Tembo Tsunami by John Banovich.

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Banovich completed his first oil painting at the age of seven, which was titled Meeting of the Gang and was based on characters from Rudyard Kipling’s Jungle Book. His first dedicated collector was actually one of his elementary school teachers. Winning the Pacific Rim competition provided Banovich with the inspiration and publishing contract he needed to begin his long career, but even after more than two decades of full-time work, John still treats every piece individually, working to capture the essence of the animal. “Being a professional artist has a tremendous responsibility with it,” says Banovich. “I feel that each time I set out to capture an animal on canvas it must be perfect and the best work I have ever done. An animal in the wild has beat the odds of survival. He has arrived at his or her moment, summiting the difficult climb to arrive and be a thriving member of the wild kingdom. This is a monumental feat and I feel that I, through my art, must honor that, paying homage to the perfect creature, representing millions of years of perfect evolution.” That respect for nature comes, in part, from Banovich’s background as a hunter. At the age of twelve he began accompanying his father, an avid hunter and fly fisherman. Banovich’s work has carried him around the world in search of game, and he has hunted extensively in North America, Africa, and Asia. His experience as a hunter has helped Banovich not only appreciate wildlife but also understand the conservation challenges these animals face in a world with an ever-expanding human population. “Through my art, I hope to move, reveal, and inspire people to seek a deeper understanding of the world around us and bring together groups of individuals to unite on a common ground,” says Banovich. “Now, more than ever, our natural world is severely threatened and with this increased pressure, a new paradigm must emerge. Conservationists, sportsmen, and environmentalists must come together and join forces in areas of overlapping interests and consider bridges for those areas of similar interests. In 2007 I started the Banovich Wildscapes Foundation with a mission to awaken and inform the people.” Banovich says that the animal that is the most compelling to him is the African lion. “There is nothing more spectacular in the animal kingdom than a large male lion,” he says. In 2019, the Nevada Art Museum will feature Banovich’s work in a one-man exhibition titled The King of Beasts: A Study of the African Lion. “As an artist who has studied lions for decades and the founder of Banovich Wildscapes Foundation and the Lion P.R.I.D.E. Initiative, I created the body of work for this exhibition to serve as an homage to these animals and explore questions about mankind’s deep fear, love, and admiration for these creatures,” Banovich says. For information on these artists, please visit their websites: seerey-lester.com; joshuaspies.com; johnbanovich.com.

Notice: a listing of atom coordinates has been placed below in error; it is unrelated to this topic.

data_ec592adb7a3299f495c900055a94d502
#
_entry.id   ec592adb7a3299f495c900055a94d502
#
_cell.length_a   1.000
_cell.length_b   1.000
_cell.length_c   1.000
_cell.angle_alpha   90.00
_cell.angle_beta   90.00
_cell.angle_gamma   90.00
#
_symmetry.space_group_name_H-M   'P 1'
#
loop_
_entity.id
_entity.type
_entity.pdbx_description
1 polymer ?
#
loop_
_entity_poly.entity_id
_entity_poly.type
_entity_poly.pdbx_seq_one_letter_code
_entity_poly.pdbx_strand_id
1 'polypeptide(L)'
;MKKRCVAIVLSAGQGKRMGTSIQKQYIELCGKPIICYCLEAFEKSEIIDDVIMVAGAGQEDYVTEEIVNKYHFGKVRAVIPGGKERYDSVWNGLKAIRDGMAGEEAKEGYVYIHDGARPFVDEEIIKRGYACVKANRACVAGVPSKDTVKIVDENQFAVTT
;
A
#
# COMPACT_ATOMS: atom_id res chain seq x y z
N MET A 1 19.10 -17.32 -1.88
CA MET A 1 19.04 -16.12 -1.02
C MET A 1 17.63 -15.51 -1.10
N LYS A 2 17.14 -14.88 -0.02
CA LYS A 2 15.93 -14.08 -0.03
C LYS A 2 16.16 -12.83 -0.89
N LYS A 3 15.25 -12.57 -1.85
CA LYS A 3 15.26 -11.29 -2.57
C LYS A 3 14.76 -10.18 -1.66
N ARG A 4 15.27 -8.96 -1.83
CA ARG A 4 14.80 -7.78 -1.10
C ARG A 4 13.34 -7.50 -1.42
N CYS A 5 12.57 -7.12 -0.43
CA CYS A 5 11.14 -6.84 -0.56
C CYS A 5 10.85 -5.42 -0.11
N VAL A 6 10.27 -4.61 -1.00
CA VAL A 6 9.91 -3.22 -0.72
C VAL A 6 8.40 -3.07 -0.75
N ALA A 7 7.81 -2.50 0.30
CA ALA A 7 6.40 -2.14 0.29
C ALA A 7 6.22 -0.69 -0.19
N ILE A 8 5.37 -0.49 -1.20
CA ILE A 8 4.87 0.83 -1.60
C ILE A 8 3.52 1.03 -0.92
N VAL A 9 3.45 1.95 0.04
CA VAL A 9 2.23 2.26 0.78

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Sports Afield, November-December 2016  

Here’s an inside look at three of the great modern wildlife artists—a look behind the canvas. Every painting has a story, and so does every...